BOSTON (Reuters) - A dozen U.S. companies have agreed to disclose more about their lobbying efforts in return for avoiding public showdowns at their annual meetings, a sign of growing traction for corporate governance reforms this year.
Companies including Coca-Cola Co (KO.N), General Electric Co. (GE.N) and Johnson & Johnson (JNJ.N) have agreed to make available more details about areas like trade association memberships and top policy issues, according to a tally of 2012 reforms kept by activist investor Walden Asset Management.
In return for the changes, the Boston fund shop said it or its investor allies agreed to withdraw proxy proposals they had submitted in advance of this spring’s season for corporate annual meetings.
Though some of the lobbying information was already available in government databases, much of it was too obscure for the average investor to track down, said Tim Smith, senior vice president at Walden who helped lead the disclosure campaign. Smith said the company actions show the disclosures are not just a pet concern of so-called socially responsible investors.
“This is significant because the companies see it as being a good business practice,” Smith said.
Representatives for GE and J&J did not respond to questions. A Coca-Cola spokeswoman said under a new policy it will report its efforts in areas like lobbying more clearly. “The Coca-Cola Company supports transparency relating to corporate political contributions and lobbying expenses,” she said.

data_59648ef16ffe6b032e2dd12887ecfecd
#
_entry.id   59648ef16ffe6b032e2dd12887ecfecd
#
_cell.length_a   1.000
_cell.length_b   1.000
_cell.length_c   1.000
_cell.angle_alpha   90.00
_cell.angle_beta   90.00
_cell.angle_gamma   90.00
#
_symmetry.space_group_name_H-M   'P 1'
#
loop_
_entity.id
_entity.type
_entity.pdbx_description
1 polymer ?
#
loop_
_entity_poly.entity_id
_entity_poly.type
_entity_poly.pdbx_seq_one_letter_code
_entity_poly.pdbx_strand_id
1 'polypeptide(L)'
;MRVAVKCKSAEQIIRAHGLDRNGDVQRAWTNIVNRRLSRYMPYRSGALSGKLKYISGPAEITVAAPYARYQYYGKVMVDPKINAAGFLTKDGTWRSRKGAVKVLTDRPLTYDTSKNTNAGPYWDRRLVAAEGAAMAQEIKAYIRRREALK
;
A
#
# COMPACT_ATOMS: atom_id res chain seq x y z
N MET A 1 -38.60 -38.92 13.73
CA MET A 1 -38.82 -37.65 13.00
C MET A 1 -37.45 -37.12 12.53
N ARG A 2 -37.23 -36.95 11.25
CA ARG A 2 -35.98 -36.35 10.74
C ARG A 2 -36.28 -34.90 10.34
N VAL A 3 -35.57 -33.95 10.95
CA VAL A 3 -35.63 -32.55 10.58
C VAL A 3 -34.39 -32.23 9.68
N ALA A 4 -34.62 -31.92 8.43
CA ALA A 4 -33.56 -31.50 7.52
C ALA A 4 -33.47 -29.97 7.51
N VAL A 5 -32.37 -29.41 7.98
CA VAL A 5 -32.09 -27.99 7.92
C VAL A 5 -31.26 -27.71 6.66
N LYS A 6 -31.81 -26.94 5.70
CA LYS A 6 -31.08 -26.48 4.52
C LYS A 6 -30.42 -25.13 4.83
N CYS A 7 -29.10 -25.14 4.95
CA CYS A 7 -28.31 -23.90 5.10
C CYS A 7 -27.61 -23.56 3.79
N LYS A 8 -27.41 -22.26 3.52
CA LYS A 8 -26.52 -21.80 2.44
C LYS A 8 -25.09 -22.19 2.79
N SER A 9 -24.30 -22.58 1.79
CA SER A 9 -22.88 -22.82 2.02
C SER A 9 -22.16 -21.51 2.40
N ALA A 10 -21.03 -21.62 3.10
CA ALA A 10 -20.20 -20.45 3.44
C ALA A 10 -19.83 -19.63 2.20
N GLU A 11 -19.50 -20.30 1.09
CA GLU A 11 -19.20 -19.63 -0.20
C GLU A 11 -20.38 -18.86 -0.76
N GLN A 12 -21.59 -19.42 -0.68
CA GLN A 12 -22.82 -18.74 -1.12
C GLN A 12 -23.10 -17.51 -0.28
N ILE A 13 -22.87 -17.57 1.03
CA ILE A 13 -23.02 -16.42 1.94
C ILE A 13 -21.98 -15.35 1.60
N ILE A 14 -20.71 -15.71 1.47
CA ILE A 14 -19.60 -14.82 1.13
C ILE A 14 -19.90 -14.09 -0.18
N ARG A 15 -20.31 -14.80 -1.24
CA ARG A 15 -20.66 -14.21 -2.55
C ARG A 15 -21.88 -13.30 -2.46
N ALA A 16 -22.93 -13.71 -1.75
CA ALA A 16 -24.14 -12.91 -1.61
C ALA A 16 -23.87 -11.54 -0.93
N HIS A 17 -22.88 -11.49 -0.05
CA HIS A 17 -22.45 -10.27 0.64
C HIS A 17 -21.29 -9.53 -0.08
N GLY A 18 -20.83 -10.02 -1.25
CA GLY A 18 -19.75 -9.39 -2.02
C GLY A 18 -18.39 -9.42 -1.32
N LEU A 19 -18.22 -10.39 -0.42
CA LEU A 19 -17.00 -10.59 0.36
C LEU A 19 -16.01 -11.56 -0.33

Another 22 company activists targeted for lobbying disclosure have not announced any changes or concessions yet. As a result, Smith said, the issue will be debated and voted on at their upcoming annual shareholder meetings.
Groups allied with Walden that filed similar resolutions include the public-sector labor union the American Federation of State, County and Municipal Employees; the New York State Common Retirement Fund; and several religious orders. In recent years, the investors have built a successful record of pressing for change on a variety of issues that are now common practice or law such as shareholder advisory votes on executive pay.
Those votes and other scrutiny companies are getting from proxy-advisory firms are leading to a faster pace of governance changes, said Paul Hodgson, senior research associate at GMI Ratings. The New York-based organization tracks shareholder votes and has supported some changes such as separating the roles of chief executives and Board Chairmen — a major focus of AFSCME this year.
“Companies know that giving in early or compromising is easier than the embarrassment of losing a high profile vote,” Hodgson said in an e-mail.
Corporate spending to influence public policy has been a hot issue since a 2010 U.S. Supreme Court decision lifted limits on election spending by companies and unions. Smith and others are also part of an effort to get companies to agree to disclose political contributions led by the Center for Political Accountability in Washington.
In March, it said 100 companies agreed to disclose direct political contributions and indirect spending through trade associations and similar groups.
Among the companies where activists withdrew proxy proposals, the details vary and may be considered minor by some measures. For instance, Coca-Cola had already published a number of disclosures such as an online listing of its top policy priorities: corporate taxation, product-specific rules and environmental rules.
Going forward, the Atlanta-based beverage company will provide more detail on areas like lobbying activity and trade association ties, according to Walden and the company spokeswoman.
Reporting By Ross Kerber; editing by Aaron Pressman and M.D. Golan